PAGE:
U.S. Treasury’s Stance on Crypto Mixers
The U.S. Department of the Treasury has historically eyed cryptocurrency mixing services, or CVCs (Convertible Virtual Currency Mixing Services), with skepticism. These services, although utilized by privacy-oriented individuals, have a notable user base among cybercriminals. The notorious Tornado Cash is a case in point, with its founders currently embroiled in a significant legal battle.
Escalating Concerns Lead to Proposed Regulation
The Financial Crimes Enforcement Network (FinCEN), a bureau of the U.S. Treasury, is now leveling up the scrutiny by targeting crypto mixers as a whole. A Notice of Proposed Rule Making (NPRM) from FinCEN suggests that CVCs be classified as a class of transactions of primary money laundering concern, a notion fortified by previous incidents like the Bitzlato exchange takedown and the Axie Infinity Heist.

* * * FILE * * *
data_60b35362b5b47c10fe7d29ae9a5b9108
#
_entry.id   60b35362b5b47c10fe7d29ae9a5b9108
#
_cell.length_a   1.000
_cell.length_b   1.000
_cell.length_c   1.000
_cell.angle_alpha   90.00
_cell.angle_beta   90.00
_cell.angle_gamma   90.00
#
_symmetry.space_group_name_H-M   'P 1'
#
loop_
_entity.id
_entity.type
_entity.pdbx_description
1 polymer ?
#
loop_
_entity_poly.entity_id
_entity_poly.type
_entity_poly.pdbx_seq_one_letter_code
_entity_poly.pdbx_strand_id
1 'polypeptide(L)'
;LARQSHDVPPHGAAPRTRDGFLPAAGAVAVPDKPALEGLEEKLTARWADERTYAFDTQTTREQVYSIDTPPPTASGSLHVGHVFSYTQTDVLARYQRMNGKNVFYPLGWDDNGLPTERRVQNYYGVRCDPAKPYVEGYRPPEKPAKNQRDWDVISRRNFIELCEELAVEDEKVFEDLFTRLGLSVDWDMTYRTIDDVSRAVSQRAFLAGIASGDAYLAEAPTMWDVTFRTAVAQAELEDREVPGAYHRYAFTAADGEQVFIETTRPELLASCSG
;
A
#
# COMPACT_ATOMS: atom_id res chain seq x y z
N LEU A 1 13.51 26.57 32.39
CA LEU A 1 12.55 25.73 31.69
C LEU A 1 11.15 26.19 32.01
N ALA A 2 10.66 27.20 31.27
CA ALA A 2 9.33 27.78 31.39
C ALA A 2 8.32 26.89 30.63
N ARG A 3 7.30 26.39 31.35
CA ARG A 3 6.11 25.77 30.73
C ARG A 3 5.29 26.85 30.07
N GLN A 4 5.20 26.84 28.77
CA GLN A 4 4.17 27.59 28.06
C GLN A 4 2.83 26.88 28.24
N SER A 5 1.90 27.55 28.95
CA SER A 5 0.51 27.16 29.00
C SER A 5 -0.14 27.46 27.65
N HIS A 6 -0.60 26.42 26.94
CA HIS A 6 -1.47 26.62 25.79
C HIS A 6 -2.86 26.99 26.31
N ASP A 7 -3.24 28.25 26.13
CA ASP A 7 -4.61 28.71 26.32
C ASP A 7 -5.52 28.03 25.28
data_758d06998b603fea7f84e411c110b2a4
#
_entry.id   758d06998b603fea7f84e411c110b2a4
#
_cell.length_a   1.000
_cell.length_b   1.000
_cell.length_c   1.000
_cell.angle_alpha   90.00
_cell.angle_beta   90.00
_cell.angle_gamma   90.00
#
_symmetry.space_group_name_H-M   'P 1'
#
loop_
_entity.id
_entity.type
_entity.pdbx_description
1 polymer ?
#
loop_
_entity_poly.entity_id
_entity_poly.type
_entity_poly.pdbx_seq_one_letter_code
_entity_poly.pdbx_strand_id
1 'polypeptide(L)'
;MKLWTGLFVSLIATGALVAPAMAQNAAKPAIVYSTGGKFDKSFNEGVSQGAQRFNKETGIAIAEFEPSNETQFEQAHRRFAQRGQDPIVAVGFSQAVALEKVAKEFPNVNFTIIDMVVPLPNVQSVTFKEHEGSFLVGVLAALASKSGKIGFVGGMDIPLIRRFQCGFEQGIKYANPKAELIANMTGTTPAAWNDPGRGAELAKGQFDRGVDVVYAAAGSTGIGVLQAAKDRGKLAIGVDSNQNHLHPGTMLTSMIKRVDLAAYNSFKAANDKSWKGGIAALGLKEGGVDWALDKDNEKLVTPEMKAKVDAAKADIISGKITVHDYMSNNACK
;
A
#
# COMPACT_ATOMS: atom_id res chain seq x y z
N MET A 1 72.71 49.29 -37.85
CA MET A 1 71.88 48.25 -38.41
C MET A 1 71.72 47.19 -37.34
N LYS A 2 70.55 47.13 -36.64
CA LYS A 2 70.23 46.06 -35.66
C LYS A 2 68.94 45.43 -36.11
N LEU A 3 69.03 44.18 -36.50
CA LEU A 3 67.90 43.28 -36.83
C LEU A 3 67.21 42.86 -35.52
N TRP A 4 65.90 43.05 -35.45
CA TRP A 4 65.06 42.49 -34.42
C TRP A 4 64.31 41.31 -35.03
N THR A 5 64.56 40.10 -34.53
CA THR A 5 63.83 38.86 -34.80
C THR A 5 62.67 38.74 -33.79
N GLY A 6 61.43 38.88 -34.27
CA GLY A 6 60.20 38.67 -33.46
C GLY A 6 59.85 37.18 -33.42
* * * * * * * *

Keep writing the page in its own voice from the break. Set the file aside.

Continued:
A Groundbreaking Use of the Patriot Act
FinCEN’s director, Andrea Gacki, emphasized that this proposed rule is a pioneering utilization of the Section 311 Authority against an entire class of transactions. Traditionally, Section 311 had only been deployed against specific entities like banks, companies, or nations. This section of the Patriot Act empowers the U.S. Treasury to revoke banking privileges from any deemed a “primary money laundering concern,” thus severing them from the global banking network.
Gacki elucidated that crypto mixers provide a vital conduit for malefactors in the ransomware domain, rogue state actors, and other criminals to fund their illicit ventures while masking the trails of their nefarious earnings. This initiative by the U.S. Treasury is poised to significantly impact the cryptocurrency domain by potentially stifling a key privacy-centric feature, albeit one that’s unfortunately also a harbor for illicit financial activities.